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March 11, 2015

This is a familiar subject and nothing new on my web site. Once in a while, I get “farred up” about it. The latest spark came from working the Las Vegas Astronomical Society Observer’s Challenge.


In a way, this article could also go on my Astronomy page, but this isn’t just about “astrominny” as I like to call it. At a recent event in Death Valley at Furnace Creek, I was discussing completely taking over the Observer’s Challenge with a friend, David. My partner, Roger resigned as of February so I became the sole editor and driving force.

We were talking about the ins and outs of editing it and how much fun I’ve always had with it. This discussion started around my insistence on deleting any mention of equipment brands, which was a decision my former partner, Roger and I made from the start. David said I should leave them (brand names) in while I, on the other hand always omit them to avoid a brand “love fest” which inevitably leads to equipment discussions and endless, stupid arguments about equipment. That’s not the intent of our Challenge.

That discussion led to the other “quirk” about astronomical writing, in that most of it tends to be very passive. That’s something I don’t allow and it’s pissed off some former contributors. Roger is of that school, writes passive and I always had to correct it, but he never protested or made a big issue out of it because he’s always trusted my judgment as the technical expert.


If you look at the observational notes of many famous visual observers in the astronomical community, you’ll see overwhelming passive phrases. It’s enough to make a knowledgeable writer of fiction and non-fiction have a meltdown.

“bla bla bla was noted.”

“The bla bla bla has been resolved.”

Instead of saying “I saw or I resolved it…”

Not all the contributors to the Observer’s Challenge write passive, but a good many do and I change their notes to active, while maintaining the integrity of what they say.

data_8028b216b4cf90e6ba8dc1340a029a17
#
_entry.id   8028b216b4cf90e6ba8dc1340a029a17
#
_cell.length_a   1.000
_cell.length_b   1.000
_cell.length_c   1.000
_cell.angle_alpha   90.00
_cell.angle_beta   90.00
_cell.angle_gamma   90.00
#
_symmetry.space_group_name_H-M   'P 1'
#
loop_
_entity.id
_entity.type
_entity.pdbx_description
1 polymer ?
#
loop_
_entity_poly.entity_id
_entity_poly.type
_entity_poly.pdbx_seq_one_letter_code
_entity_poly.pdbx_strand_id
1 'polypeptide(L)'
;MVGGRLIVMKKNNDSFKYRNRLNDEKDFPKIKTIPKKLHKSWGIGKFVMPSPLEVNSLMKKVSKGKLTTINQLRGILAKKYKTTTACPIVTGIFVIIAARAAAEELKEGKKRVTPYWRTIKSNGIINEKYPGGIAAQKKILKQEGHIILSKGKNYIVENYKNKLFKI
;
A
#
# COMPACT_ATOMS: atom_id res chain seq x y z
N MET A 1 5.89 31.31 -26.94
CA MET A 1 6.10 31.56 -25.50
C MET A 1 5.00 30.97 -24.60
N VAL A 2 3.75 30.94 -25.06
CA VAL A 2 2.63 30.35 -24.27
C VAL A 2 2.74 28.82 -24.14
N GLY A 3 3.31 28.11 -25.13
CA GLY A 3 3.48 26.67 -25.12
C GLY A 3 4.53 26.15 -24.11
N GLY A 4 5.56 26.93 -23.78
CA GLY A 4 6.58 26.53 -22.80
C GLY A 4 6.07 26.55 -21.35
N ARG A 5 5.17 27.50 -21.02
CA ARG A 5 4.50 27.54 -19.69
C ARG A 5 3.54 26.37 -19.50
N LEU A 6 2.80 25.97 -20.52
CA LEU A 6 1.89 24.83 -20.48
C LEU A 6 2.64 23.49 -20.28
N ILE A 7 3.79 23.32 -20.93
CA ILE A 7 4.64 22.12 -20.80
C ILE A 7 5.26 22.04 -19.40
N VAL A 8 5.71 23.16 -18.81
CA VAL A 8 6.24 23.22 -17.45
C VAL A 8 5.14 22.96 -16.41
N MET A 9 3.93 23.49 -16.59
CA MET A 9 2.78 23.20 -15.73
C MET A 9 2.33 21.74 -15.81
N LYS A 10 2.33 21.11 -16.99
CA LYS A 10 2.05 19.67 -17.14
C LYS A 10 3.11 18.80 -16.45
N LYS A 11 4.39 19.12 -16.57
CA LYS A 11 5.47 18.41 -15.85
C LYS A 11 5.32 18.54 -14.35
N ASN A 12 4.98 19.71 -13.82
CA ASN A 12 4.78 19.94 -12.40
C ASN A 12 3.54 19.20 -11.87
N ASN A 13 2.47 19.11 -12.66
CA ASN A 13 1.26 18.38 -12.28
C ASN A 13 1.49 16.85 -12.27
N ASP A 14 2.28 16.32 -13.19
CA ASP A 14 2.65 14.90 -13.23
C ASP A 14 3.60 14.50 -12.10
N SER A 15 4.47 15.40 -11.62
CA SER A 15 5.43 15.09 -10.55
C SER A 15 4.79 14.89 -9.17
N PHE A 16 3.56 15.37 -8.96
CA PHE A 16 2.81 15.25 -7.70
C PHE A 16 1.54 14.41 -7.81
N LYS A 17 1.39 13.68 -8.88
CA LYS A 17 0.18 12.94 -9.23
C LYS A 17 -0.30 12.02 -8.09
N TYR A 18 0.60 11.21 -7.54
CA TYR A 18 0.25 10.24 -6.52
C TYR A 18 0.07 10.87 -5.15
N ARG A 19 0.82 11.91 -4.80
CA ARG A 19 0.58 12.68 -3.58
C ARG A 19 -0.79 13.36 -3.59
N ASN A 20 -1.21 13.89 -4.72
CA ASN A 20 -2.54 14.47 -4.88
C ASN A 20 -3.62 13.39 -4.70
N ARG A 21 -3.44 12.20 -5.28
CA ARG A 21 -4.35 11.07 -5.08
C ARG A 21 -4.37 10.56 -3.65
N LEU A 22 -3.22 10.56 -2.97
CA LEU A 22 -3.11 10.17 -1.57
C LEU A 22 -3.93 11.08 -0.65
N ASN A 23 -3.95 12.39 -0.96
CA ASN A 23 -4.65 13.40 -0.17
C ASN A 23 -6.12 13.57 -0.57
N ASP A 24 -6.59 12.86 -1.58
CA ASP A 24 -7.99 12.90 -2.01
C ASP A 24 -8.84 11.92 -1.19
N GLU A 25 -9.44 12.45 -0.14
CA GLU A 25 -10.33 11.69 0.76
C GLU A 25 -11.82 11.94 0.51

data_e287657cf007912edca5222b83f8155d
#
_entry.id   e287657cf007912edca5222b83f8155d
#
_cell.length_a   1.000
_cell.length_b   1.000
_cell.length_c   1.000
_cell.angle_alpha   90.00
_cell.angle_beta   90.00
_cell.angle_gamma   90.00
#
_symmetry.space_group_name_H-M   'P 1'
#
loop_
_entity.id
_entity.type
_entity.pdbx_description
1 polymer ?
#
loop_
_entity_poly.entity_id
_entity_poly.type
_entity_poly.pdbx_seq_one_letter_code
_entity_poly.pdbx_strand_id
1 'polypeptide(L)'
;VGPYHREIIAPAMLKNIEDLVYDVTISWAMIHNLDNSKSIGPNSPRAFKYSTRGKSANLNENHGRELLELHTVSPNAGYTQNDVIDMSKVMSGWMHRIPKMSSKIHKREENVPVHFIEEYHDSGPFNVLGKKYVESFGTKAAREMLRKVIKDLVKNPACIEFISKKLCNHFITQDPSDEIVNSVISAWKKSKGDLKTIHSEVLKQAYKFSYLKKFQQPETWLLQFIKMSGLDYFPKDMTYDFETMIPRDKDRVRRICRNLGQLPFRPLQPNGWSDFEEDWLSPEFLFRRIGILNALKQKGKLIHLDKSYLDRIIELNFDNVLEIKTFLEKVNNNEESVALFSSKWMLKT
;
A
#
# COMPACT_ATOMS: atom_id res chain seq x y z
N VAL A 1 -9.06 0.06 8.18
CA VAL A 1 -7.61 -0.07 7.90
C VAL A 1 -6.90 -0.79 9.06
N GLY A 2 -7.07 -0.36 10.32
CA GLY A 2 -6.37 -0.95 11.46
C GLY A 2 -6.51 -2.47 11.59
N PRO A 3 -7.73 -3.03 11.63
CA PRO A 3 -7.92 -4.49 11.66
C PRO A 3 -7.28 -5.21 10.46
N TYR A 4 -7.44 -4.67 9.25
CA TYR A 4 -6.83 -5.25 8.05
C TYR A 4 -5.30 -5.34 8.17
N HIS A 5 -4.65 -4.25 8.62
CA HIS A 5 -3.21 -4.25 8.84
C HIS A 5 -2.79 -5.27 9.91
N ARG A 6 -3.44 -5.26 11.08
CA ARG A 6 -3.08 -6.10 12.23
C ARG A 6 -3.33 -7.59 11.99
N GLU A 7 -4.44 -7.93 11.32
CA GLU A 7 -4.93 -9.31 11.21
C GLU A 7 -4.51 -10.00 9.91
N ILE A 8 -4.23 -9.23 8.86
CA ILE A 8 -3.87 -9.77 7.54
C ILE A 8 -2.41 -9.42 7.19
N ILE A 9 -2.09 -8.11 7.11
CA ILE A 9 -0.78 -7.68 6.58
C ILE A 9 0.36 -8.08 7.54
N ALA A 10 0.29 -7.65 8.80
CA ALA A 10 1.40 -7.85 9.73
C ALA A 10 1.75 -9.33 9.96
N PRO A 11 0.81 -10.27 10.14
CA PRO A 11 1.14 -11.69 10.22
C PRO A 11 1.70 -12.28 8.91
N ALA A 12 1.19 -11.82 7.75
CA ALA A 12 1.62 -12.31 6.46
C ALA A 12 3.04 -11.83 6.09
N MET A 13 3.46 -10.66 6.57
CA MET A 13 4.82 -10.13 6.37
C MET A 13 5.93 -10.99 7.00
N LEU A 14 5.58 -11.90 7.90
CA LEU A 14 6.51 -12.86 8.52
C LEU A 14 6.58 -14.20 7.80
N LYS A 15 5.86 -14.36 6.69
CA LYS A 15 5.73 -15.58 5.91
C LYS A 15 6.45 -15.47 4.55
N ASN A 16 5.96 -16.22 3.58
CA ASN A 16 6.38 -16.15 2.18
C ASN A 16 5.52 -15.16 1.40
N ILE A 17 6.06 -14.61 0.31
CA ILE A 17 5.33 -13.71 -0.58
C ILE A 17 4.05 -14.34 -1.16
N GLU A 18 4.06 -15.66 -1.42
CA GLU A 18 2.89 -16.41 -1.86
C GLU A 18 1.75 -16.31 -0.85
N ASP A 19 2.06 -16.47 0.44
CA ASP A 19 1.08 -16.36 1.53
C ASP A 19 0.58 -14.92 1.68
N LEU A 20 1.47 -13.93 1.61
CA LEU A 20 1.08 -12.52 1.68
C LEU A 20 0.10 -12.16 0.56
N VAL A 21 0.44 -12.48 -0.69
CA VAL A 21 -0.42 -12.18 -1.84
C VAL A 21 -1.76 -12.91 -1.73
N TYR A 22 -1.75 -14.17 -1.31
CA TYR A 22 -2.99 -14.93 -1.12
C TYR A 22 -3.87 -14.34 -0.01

Okay, let’s not go off the rails here and take out every bit of passivity from your manuscript. I’m certainly not advocating removing every was, has and every been with Word Search. Geez. You can sanitize a manuscript and suck the life right out of it. The words have to breathe.

The thing is that you have to develop a feel for passive and put it in its place. Extreme is just as bad as not enough.

Was, has and been are all words in our language and need to be used, as well as other words deemed passive (those aren’t the only three!). The key is learning when and where to use them.

Less in narrative and some in dialogue is a good balance.

When I edit the Observer’s Challenge, I rarely find passive writing that works. Sure, it matches the writing of the big boys, but it doesn’t match the standards I set for this project Roger and I started in February, 2009.


Learn to write active but with life in your work. That means practice, practice, practice!

Passive doesn’t work in fiction and most non-fiction. It weakens the prose.

Happy writing!

2 Comments leave one →
  1. B.T. Economy permalink
    March 16, 2015 3:56 pm

    Passive writing has always been my greatest challenge and one reason why I’ve always needed a good editor. I know exactly what you are talking about. My father was an electronic engineer and your examples here are perfect examples of how he wrote. Technical. Maybe that’s how I learned to write passive to begin with. (Passive just sounds better to me. 😦 )
    It’s been a horrible struggle over the years but I realize I’ll never be published or taken seriously writing passive!

    • March 19, 2015 2:38 am


      Yeah, it’s easy to fall into the trap. It’s a lot harder to do it right and make the prose more direct and active. I struggled with it for a long time also.



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